The subtitle of That Hideous Strength is “A Modern Fairy-Tale for Grown-Ups.” C. S. Lewis explains in the preface why the book begins with mundane scenes even though he calls it a fairy tale.
If you ask why—intending to write about magicians, devils, pantomime animals, and planetary angels—I nevertheless begin with such hum-drum scenes and persons, I reply that I am following the traditional fairy-tale. We do not always notice its method, because the cottages, castles, woodcutters, and petty kings with which a fairy-tale opens have become for us as remote as the witches and ogres to which it proceeds. But they were not remote at all to the men who made and first enjoyed the stories.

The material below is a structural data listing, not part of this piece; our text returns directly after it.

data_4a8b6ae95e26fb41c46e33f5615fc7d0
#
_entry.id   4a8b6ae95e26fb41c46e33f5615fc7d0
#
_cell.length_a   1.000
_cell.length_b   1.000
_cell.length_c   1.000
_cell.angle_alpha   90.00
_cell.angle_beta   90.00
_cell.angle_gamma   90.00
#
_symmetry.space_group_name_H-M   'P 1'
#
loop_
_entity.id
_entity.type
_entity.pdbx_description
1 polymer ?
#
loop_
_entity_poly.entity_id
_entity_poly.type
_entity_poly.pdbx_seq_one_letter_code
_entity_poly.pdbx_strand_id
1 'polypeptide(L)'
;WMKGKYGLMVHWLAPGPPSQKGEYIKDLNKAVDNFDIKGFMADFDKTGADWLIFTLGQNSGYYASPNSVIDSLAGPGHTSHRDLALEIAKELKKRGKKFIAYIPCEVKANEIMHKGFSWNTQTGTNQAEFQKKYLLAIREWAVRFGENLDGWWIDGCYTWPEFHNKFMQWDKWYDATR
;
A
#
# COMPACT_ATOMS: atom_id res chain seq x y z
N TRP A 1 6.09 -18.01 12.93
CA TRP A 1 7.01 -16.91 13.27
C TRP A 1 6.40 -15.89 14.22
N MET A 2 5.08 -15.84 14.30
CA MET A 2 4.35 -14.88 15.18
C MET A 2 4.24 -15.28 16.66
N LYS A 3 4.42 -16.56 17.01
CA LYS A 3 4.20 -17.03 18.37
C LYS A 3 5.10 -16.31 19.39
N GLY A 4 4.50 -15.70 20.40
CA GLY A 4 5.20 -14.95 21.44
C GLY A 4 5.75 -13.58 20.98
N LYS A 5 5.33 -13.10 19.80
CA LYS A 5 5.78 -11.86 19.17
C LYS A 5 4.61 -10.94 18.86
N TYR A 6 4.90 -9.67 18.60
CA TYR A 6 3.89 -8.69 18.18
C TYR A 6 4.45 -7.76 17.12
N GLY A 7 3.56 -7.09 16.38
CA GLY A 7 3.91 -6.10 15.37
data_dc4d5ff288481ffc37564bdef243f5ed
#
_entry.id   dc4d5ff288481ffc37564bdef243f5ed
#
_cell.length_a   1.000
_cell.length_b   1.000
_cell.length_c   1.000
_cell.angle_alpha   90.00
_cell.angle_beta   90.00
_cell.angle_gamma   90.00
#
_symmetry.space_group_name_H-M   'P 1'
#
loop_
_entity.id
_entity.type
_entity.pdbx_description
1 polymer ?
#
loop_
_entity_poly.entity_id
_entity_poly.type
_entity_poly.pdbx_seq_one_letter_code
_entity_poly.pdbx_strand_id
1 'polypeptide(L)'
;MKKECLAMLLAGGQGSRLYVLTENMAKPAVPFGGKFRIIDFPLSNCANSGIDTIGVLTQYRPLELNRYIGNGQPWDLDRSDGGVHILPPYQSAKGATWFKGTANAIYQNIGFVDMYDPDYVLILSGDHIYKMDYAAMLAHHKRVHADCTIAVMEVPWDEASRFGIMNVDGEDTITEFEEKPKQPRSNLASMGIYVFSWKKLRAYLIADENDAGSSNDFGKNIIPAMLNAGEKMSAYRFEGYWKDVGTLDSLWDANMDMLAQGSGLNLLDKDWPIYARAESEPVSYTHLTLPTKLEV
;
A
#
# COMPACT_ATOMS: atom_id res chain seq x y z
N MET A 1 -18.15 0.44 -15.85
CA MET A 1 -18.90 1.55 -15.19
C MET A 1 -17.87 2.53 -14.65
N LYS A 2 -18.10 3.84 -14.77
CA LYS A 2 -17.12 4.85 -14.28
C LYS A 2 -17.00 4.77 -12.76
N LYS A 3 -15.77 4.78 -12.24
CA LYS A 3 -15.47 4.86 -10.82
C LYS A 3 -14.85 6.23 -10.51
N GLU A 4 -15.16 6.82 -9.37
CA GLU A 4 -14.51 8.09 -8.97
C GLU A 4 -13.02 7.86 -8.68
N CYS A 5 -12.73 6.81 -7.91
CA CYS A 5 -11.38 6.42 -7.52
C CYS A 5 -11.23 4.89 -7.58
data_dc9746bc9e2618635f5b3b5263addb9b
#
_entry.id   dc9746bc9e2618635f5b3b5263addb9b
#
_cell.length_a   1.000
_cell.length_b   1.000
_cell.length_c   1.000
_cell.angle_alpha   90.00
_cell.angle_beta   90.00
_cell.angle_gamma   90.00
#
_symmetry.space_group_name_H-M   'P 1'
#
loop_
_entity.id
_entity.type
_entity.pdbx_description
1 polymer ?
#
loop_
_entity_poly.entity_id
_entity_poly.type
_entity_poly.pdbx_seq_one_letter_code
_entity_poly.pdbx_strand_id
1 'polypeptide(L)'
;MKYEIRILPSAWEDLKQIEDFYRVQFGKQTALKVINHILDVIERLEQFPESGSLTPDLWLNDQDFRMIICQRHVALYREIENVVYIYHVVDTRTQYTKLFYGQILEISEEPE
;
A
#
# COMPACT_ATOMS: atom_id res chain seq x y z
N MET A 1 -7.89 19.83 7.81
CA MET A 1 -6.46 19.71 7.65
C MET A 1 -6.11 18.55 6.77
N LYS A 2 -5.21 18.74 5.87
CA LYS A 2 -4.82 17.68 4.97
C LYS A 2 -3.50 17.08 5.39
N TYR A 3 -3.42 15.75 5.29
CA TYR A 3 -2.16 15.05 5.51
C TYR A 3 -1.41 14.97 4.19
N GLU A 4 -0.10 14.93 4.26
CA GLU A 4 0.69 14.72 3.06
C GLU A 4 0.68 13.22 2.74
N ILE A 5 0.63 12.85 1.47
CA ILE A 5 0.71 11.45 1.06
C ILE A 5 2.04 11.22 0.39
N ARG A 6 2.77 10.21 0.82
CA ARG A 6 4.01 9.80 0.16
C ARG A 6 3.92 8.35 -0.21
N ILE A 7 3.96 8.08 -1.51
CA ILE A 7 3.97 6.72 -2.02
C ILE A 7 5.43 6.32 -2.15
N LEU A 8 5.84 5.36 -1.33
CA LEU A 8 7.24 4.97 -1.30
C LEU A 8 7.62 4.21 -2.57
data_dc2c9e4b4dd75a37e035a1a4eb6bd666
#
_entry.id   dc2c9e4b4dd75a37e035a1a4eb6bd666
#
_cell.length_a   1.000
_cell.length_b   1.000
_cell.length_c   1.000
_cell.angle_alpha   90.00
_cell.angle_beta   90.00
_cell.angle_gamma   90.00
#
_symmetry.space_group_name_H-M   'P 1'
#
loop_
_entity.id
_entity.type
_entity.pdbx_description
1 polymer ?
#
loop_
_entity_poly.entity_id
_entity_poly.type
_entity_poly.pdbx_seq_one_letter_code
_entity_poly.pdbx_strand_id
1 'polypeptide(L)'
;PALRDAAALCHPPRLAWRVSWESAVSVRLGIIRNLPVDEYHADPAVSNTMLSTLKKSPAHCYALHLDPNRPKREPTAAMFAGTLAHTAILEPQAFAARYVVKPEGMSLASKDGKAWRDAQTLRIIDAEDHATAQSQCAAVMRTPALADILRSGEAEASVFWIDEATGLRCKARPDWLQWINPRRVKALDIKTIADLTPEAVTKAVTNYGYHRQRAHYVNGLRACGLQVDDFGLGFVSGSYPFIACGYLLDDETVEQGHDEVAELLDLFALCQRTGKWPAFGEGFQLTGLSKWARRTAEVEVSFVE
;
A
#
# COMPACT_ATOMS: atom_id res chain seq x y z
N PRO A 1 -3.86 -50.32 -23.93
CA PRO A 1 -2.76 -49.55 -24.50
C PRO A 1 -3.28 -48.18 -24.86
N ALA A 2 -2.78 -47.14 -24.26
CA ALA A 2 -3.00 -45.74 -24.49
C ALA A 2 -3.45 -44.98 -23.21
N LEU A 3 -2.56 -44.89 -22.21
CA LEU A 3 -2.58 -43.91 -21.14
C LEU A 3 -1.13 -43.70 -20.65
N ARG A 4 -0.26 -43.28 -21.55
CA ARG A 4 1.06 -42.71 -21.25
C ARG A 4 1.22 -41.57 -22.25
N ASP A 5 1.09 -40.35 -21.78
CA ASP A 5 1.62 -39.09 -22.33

3 thoughts on “Hum-drum fairy tales”
Hmm, I wonder about the accuracy of “the men who made and first enjoyed the stories”. I imagine those were stories told through long dark nights, created through retelling and embellishing, by many people. I doubt they were created by men – more likely by women and men both.
I assume Lewis was using “men” in the generic sense, as would have been common in 1945.
Ahh, 1945. Yes, you’re right, of course. Sometimes it bugs me more than other times.